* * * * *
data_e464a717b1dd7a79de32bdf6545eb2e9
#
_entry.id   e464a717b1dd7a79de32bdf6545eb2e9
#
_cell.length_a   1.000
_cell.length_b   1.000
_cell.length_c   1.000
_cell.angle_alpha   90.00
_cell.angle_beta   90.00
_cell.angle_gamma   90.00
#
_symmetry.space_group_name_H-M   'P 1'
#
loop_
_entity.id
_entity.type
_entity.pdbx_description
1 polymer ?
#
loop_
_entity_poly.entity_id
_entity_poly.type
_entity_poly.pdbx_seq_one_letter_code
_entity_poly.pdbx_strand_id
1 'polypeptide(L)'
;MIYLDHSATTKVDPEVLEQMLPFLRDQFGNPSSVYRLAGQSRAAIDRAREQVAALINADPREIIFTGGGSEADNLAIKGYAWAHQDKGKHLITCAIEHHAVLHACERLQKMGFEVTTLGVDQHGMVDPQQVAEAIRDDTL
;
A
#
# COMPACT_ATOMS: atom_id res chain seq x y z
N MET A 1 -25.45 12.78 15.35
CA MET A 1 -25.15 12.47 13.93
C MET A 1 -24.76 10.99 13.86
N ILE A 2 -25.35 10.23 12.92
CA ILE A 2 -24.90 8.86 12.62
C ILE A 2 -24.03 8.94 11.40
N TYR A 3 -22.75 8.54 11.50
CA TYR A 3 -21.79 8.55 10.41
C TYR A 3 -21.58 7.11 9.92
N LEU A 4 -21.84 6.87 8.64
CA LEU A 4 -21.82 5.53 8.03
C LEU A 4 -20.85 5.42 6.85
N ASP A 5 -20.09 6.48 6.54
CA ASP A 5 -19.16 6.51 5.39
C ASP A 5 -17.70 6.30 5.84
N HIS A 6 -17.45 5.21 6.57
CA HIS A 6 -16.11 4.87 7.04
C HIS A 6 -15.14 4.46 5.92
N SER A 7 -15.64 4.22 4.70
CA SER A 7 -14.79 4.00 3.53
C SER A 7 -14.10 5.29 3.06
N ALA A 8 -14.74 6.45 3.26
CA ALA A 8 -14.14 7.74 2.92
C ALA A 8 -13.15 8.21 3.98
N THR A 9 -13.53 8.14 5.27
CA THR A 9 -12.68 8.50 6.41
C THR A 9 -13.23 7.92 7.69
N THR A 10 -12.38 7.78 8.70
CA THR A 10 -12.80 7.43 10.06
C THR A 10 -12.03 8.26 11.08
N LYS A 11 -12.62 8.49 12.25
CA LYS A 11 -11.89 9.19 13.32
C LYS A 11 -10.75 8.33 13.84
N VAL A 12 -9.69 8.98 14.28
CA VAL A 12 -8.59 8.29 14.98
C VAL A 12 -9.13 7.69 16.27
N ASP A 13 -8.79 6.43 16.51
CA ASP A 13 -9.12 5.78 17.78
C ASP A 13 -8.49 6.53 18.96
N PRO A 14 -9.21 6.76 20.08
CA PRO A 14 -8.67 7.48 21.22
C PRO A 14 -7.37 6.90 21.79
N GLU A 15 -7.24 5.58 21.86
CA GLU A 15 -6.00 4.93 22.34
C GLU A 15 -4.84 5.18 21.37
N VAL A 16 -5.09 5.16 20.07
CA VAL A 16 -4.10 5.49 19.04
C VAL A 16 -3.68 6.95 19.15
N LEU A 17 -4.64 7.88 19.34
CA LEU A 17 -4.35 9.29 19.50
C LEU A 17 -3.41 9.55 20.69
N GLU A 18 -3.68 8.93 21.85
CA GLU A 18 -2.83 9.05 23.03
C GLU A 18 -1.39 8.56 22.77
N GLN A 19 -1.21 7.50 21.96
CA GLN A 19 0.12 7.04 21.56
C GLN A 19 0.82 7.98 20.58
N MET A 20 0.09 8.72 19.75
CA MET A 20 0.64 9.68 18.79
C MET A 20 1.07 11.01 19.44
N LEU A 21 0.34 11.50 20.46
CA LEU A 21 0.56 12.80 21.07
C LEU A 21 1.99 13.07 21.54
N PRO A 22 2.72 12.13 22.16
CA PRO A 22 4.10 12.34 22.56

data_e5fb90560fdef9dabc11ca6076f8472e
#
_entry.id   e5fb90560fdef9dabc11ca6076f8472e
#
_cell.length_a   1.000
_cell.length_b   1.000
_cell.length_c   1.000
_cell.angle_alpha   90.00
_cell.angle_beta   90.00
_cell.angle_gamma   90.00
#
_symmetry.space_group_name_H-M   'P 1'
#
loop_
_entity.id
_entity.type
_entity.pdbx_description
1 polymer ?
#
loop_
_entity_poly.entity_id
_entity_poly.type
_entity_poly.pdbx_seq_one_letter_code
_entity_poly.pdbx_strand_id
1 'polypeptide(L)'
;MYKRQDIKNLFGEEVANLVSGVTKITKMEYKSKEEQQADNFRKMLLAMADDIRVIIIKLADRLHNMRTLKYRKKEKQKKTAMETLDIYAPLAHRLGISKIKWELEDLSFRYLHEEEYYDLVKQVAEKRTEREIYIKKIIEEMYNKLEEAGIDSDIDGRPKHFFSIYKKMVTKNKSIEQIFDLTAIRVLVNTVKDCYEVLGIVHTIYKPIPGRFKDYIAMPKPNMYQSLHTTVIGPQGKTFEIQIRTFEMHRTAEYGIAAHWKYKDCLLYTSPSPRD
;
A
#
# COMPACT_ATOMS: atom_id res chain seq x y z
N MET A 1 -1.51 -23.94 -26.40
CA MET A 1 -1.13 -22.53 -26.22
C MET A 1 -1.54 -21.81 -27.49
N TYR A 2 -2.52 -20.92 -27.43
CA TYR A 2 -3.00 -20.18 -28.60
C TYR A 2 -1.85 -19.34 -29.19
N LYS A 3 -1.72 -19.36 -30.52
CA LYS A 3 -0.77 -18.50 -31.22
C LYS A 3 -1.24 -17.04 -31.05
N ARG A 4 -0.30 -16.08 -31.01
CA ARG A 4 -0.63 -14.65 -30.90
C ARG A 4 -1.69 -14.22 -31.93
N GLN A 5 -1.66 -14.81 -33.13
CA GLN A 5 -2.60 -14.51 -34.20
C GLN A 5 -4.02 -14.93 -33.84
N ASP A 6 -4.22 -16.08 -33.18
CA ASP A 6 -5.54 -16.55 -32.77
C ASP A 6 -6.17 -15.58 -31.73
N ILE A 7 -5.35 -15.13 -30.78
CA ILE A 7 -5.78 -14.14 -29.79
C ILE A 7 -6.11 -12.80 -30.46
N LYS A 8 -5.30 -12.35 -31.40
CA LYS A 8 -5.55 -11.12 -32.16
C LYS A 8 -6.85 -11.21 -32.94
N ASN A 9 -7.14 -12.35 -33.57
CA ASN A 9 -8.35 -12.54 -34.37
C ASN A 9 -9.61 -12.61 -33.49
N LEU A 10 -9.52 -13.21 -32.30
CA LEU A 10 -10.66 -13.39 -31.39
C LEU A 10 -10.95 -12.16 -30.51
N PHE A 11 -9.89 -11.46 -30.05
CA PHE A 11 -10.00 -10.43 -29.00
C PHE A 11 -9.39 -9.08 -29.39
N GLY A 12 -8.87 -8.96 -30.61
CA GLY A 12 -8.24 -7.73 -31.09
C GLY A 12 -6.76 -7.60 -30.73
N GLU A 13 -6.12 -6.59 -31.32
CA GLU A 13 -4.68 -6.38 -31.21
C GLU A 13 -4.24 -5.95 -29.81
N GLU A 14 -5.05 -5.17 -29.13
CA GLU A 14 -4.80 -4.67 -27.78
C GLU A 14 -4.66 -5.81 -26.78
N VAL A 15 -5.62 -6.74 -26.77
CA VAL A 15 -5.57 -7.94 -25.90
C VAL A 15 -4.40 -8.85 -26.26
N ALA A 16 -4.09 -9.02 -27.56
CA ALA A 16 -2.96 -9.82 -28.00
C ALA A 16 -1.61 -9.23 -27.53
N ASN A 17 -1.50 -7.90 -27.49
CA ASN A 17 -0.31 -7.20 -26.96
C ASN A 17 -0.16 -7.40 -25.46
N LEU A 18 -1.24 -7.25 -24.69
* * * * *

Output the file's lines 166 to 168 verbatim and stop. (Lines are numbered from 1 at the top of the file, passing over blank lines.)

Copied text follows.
CA GLU A 14 -4.80 -4.67 -27.78
C GLU A 14 -4.66 -5.81 -26.78
N VAL A 15 -5.62 -6.74 -26.77